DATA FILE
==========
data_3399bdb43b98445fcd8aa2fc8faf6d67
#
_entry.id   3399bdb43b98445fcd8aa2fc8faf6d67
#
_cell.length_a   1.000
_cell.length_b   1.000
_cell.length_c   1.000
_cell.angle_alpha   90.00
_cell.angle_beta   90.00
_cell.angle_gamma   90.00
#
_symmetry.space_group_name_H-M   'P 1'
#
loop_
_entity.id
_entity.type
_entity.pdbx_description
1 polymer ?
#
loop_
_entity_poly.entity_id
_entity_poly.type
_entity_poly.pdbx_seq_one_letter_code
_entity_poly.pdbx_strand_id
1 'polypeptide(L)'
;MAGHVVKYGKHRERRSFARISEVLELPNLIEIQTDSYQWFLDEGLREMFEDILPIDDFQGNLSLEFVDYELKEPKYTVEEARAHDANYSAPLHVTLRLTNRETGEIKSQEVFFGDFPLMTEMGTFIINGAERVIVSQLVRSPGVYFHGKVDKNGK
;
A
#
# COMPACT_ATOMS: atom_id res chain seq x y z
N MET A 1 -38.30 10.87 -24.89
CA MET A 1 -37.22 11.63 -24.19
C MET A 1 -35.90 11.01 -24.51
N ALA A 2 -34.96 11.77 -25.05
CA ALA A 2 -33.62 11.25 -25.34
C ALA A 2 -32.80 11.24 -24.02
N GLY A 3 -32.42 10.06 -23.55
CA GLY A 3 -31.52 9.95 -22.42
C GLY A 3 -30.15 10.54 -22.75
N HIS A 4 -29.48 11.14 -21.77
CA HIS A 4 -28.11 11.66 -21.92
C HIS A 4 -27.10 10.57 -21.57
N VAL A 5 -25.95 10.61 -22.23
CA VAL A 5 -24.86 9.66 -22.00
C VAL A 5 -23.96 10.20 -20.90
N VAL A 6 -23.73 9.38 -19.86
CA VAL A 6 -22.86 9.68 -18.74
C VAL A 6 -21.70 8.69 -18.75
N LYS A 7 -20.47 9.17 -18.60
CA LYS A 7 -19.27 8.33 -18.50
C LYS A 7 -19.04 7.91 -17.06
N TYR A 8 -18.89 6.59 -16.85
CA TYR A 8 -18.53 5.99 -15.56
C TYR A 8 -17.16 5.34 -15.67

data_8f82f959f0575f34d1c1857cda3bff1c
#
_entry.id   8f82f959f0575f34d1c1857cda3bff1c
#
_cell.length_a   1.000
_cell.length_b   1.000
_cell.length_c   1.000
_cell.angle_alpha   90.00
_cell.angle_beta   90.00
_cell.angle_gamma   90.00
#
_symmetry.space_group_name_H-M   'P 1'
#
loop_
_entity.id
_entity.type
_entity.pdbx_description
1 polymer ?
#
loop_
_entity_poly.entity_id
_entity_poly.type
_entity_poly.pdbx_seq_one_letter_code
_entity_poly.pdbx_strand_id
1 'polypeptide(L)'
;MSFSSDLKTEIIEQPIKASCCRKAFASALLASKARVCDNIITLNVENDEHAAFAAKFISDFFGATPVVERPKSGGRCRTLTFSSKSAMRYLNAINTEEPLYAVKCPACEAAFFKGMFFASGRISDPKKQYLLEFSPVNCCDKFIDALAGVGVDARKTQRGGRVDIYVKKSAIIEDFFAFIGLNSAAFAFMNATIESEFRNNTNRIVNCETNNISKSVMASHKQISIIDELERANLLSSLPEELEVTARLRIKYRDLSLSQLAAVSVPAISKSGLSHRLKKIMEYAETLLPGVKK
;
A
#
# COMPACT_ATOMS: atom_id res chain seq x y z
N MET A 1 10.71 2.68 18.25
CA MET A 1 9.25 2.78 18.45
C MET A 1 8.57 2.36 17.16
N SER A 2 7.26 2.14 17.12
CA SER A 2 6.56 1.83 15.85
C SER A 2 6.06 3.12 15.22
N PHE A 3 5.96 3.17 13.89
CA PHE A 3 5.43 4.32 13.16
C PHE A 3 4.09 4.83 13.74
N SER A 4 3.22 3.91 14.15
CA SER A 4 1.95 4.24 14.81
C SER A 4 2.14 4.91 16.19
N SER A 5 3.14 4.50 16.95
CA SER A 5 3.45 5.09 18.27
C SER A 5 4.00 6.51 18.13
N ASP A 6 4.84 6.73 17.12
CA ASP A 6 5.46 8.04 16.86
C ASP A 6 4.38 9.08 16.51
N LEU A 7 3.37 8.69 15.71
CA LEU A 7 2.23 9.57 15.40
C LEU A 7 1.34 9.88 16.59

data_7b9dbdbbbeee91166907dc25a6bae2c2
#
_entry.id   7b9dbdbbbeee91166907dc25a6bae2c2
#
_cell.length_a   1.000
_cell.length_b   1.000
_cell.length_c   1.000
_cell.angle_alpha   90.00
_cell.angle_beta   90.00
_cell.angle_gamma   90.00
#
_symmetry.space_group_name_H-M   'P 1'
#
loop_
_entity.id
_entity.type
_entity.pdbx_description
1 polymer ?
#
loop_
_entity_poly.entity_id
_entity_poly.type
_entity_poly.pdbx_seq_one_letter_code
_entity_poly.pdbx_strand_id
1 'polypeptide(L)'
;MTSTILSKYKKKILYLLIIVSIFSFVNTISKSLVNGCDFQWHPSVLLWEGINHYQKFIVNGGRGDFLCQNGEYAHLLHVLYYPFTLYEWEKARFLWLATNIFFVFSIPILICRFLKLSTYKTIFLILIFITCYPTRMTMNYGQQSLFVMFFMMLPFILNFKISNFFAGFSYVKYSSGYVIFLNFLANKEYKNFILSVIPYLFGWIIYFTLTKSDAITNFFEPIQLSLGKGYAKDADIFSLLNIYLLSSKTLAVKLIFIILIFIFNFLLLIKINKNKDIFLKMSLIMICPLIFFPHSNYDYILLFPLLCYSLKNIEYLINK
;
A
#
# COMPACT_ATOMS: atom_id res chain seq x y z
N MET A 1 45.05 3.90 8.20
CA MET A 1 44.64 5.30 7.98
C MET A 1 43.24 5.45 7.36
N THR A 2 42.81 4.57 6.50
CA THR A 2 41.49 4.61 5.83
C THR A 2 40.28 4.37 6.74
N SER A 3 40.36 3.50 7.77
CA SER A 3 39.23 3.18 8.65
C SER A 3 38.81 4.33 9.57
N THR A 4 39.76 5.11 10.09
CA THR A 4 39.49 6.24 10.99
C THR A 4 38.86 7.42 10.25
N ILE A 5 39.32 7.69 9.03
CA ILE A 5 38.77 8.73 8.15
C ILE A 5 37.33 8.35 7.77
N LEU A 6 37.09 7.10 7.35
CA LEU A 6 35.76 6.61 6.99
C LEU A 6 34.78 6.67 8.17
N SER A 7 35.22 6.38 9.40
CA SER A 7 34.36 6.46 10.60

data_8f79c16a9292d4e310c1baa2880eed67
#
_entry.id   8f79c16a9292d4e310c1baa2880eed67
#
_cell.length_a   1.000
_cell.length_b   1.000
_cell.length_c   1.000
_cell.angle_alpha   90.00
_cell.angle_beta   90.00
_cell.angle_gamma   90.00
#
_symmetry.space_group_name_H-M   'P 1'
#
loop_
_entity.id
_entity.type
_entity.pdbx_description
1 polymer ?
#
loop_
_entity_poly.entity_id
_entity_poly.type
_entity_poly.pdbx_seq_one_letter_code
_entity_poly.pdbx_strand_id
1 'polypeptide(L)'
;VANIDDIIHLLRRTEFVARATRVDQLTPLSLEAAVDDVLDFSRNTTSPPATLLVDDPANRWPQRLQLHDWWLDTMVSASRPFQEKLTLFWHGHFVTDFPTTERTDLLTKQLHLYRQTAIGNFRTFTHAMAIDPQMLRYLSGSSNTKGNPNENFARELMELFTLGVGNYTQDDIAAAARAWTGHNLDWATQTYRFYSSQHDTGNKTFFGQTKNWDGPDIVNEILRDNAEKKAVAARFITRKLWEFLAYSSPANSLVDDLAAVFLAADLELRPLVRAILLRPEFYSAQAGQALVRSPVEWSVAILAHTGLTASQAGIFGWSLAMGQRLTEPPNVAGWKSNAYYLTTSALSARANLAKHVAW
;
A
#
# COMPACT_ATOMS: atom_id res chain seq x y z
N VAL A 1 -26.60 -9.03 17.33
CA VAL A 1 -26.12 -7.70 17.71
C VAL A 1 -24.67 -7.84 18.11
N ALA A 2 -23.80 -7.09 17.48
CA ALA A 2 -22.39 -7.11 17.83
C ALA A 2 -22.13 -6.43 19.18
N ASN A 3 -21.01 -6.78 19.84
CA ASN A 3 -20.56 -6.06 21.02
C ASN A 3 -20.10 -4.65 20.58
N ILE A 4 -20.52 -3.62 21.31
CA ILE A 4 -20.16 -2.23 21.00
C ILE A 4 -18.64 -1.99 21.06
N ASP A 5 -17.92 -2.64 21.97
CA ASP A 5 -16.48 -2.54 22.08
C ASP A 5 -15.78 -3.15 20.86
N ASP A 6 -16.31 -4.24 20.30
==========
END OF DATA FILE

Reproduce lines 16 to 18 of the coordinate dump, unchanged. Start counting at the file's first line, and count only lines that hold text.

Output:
_entity.type
_entity.pdbx_description
1 polymer ?